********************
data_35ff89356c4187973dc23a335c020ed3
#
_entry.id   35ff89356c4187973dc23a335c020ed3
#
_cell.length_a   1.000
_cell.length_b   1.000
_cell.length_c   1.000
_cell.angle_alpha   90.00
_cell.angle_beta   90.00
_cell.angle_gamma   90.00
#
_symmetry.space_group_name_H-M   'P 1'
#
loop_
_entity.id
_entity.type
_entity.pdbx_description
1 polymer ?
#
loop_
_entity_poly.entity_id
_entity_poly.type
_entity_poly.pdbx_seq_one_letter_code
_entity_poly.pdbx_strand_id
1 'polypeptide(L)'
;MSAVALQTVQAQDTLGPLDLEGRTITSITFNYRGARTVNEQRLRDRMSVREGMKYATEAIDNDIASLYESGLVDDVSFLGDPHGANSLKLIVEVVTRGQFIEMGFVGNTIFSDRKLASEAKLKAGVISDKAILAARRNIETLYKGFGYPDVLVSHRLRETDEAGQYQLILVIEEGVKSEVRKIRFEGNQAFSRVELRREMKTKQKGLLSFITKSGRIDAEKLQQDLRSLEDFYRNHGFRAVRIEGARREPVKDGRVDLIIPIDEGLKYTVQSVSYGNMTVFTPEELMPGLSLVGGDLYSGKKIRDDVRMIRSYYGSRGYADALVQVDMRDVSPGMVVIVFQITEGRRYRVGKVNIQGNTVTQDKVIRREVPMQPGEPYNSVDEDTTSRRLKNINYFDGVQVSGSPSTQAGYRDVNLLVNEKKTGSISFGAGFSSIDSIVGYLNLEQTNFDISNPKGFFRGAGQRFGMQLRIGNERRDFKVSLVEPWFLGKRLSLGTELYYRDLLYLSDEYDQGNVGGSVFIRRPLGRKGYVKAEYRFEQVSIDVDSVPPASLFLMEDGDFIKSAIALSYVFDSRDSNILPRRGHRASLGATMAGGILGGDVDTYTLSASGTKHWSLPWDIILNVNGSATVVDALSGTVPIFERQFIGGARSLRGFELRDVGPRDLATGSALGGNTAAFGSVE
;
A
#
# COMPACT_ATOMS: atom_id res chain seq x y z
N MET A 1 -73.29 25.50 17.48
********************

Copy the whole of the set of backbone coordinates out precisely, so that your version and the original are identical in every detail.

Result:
data_35ff89356c4187973dc23a335c020ed3
#
_entry.id   35ff89356c4187973dc23a335c020ed3
#
_cell.length_a   1.000
_cell.length_b   1.000
_cell.length_c   1.000
_cell.angle_alpha   90.00
_cell.angle_beta   90.00
_cell.angle_gamma   90.00
#
_symmetry.space_group_name_H-M   'P 1'
#
loop_
_entity.id
_entity.type
_entity.pdbx_description
1 polymer ?
#
loop_
_entity_poly.entity_id
_entity_poly.type
_entity_poly.pdbx_seq_one_letter_code
_entity_poly.pdbx_strand_id
1 'polypeptide(L)'
;MSAVALQTVQAQDTLGPLDLEGRTITSITFNYRGARTVNEQRLRDRMSVREGMKYATEAIDNDIASLYESGLVDDVSFLGDPHGANSLKLIVEVVTRGQFIEMGFVGNTIFSDRKLASEAKLKAGVISDKAILAARRNIETLYKGFGYPDVLVSHRLRETDEAGQYQLILVIEEGVKSEVRKIRFEGNQAFSRVELRREMKTKQKGLLSFITKSGRIDAEKLQQDLRSLEDFYRNHGFRAVRIEGARREPVKDGRVDLIIPIDEGLKYTVQSVSYGNMTVFTPEELMPGLSLVGGDLYSGKKIRDDVRMIRSYYGSRGYADALVQVDMRDVSPGMVVIVFQITEGRRYRVGKVNIQGNTVTQDKVIRREVPMQPGEPYNSVDEDTTSRRLKNINYFDGVQVSGSPSTQAGYRDVNLLVNEKKTGSISFGAGFSSIDSIVGYLNLEQTNFDISNPKGFFRGAGQRFGMQLRIGNERRDFKVSLVEPWFLGKRLSLGTELYYRDLLYLSDEYDQGNVGGSVFIRRPLGRKGYVKAEYRFEQVSIDVDSVPPASLFLMEDGDFIKSAIALSYVFDSRDSNILPRRGHRASLGATMAGGILGGDVDTYTLSASGTKHWSLPWDIILNVNGSATVVDALSGTVPIFERQFIGGARSLRGFELRDVGPRDLATGSALGGNTAAFGSVE
;
A
#
# COMPACT_ATOMS: atom_id res chain seq x y z
N MET A 1 -73.29 25.50 17.48